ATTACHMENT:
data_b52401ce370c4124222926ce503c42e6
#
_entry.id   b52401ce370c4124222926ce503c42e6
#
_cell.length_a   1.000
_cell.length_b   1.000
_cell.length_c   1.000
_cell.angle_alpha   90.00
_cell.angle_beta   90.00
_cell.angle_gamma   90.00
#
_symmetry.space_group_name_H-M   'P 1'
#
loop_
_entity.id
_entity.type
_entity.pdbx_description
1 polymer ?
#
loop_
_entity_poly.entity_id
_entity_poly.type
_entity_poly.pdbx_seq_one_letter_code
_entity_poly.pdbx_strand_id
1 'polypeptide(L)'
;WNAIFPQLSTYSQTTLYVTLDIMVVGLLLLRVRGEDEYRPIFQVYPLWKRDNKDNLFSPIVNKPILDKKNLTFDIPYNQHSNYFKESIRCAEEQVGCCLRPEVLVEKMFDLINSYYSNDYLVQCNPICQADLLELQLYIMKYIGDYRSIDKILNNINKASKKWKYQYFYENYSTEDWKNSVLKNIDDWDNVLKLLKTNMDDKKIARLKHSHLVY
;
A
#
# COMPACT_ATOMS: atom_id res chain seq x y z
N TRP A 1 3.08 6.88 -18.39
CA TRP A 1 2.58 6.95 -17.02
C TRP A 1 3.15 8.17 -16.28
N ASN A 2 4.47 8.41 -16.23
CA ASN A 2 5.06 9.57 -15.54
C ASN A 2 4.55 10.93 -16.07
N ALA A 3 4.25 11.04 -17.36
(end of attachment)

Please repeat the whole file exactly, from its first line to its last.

data_b52401ce370c4124222926ce503c42e6
#
_entry.id   b52401ce370c4124222926ce503c42e6
#
_cell.length_a   1.000
_cell.length_b   1.000
_cell.length_c   1.000
_cell.angle_alpha   90.00
_cell.angle_beta   90.00
_cell.angle_gamma   90.00
#
_symmetry.space_group_name_H-M   'P 1'
#
loop_
_entity.id
_entity.type
_entity.pdbx_description
1 polymer ?
#
loop_
_entity_poly.entity_id
_entity_poly.type
_entity_poly.pdbx_seq_one_letter_code
_entity_poly.pdbx_strand_id
1 'polypeptide(L)'
;WNAIFPQLSTYSQTTLYVTLDIMVVGLLLLRVRGEDEYRPIFQVYPLWKRDNKDNLFSPIVNKPILDKKNLTFDIPYNQHSNYFKESIRCAEEQVGCCLRPEVLVEKMFDLINSYYSNDYLVQCNPICQADLLELQLYIMKYIGDYRSIDKILNNINKASKKWKYQYFYENYSTEDWKNSVLKNIDDWDNVLKLLKTNMDDKKIARLKHSHLVY
;
A
#
# COMPACT_ATOMS: atom_id res chain seq x y z
N TRP A 1 3.08 6.88 -18.39
CA TRP A 1 2.58 6.95 -17.02
C TRP A 1 3.15 8.17 -16.28
N ASN A 2 4.47 8.41 -16.23
CA ASN A 2 5.06 9.57 -15.54
C ASN A 2 4.55 10.93 -16.07
N ALA A 3 4.25 11.04 -17.36